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Dispersal: Biogeography

  1. David M Wilkinson

Published Online: 16 MAY 2011

DOI: 10.1002/9780470015902.a0003237.pub2



How to Cite

Wilkinson, D. M. 2011. Dispersal: Biogeography. eLS. .

Author Information

  1. Liverpool John Moores University, UK

Publication History

  1. Published Online: 16 MAY 2011


Dispersal is one of the fundamental processes in biogeography, crucial to understanding the distribution of organisms. The most basic distinction between different types of dispersal is between organisms that disperse using their own energy and those that use energy from the environment. Dispersal can lead to two main patterns of range expansion. Either a population can slowly expand from the margins of its geographical range or a small number of individuals can disperse to a new location some distance from the current edge of the species range, or a combination of both of these processes can occur. Humans have assisted the dispersal of many organisms to new parts of the world – sometimes leading to problems when they become pests in their new range. Understanding dispersal is also important in attempting to predict how organisms will respond to climate change.

Key Concepts:

  • There are three fundamental processes in biogeography: evolution, extinction and dispersal.

  • The most basic distinction between types of dispersal is between organisms that disperse using their own energy (active dispersal) and those that use energy from the environment (passive dispersal).

  • Much of biodiversity is microscopic; organisms of this size can often be easily dispersed by air or water currents.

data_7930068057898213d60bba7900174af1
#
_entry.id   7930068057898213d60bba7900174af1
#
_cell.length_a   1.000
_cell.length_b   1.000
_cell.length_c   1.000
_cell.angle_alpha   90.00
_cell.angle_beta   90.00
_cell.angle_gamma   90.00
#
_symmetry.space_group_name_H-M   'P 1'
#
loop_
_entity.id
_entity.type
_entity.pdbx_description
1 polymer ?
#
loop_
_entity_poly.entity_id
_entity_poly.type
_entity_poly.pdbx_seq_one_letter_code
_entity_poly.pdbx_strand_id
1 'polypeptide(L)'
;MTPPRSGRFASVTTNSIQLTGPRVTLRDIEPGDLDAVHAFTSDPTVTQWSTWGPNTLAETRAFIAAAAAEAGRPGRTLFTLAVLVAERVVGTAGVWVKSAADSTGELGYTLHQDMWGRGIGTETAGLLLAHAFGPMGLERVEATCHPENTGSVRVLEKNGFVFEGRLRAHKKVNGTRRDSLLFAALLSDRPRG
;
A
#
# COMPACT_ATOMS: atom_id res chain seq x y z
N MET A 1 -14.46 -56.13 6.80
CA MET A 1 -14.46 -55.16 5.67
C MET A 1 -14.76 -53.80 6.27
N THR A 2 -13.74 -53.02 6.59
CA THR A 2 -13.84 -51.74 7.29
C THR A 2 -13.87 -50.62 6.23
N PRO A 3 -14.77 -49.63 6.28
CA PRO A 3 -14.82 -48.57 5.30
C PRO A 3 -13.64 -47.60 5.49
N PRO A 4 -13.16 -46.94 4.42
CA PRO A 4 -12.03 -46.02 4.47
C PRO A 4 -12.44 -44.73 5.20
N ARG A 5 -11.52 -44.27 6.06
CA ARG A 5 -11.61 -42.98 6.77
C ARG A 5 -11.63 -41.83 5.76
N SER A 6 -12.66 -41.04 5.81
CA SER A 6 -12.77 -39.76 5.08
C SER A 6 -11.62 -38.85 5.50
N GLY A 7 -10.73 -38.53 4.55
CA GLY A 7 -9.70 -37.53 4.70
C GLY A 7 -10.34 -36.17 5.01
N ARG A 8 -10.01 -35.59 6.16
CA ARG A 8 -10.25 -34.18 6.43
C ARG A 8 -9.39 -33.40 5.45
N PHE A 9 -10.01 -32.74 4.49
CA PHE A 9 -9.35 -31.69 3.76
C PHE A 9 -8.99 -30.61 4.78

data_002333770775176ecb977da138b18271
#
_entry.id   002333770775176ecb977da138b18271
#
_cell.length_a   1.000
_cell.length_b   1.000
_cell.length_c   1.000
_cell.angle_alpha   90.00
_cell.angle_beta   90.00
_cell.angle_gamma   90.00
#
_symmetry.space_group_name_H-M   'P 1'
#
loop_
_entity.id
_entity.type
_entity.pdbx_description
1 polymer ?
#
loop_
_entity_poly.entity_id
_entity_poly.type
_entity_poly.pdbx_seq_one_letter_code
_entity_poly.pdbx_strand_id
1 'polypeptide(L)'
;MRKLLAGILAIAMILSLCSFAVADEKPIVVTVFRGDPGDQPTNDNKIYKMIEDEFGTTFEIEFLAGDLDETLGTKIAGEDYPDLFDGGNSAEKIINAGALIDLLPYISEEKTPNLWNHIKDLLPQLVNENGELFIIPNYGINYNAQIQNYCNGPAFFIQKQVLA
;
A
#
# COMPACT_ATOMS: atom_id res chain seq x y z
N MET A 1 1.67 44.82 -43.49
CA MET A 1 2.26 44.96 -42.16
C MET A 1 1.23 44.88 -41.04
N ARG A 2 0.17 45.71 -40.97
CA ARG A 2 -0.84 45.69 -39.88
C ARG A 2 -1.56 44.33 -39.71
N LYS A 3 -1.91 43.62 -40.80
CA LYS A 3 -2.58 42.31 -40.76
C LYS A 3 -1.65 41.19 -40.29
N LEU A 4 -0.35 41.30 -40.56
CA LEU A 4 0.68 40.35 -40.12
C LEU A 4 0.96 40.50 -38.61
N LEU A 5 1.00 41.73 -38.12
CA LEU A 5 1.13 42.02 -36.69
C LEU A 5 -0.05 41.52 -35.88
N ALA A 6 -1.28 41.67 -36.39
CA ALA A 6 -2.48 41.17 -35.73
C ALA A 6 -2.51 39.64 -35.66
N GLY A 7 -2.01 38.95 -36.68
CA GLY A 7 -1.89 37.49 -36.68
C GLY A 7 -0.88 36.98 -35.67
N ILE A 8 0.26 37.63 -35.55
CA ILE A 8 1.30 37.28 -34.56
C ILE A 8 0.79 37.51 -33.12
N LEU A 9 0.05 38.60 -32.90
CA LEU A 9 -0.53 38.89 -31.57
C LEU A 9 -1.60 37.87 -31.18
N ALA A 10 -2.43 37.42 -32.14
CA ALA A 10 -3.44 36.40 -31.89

• Many larger animals are capable of dispersal under their own power, especially ones that can fly such as birds and bats.

  • Individual organisms can sometimes appear at a location well outside their normal range, such individuals are referred to as vagrants.

  • There are two main patterns of range expansion ‘diffusion’ and ‘jump dispersal’.

  • Vicariance biogeography is an alternative to dispersal biogeography, which downplays the importance of dispersal, replacing it with the idea that a taxon's range can be divided by the formation of physical barriers.

  • A key applied question is whether organisms will be able to disperse at a speed that will allow them to track future climate change.

  • Human influence has had a big role in reducing the effects of dispersal barriers by moving organisms around the world.

  • When a species is dispersed to another part of the world by human actions, its main parasites and predators can be left behind; occasionally this can cause a dramatic increase in its population at the new site and the introduced organism can become a pest species.


  • dispersal;
  • biogeography;
  • migration;
  • climate change;
  • jump dispersal;
  • vicariance;
  • vagrancy;
  • nomadism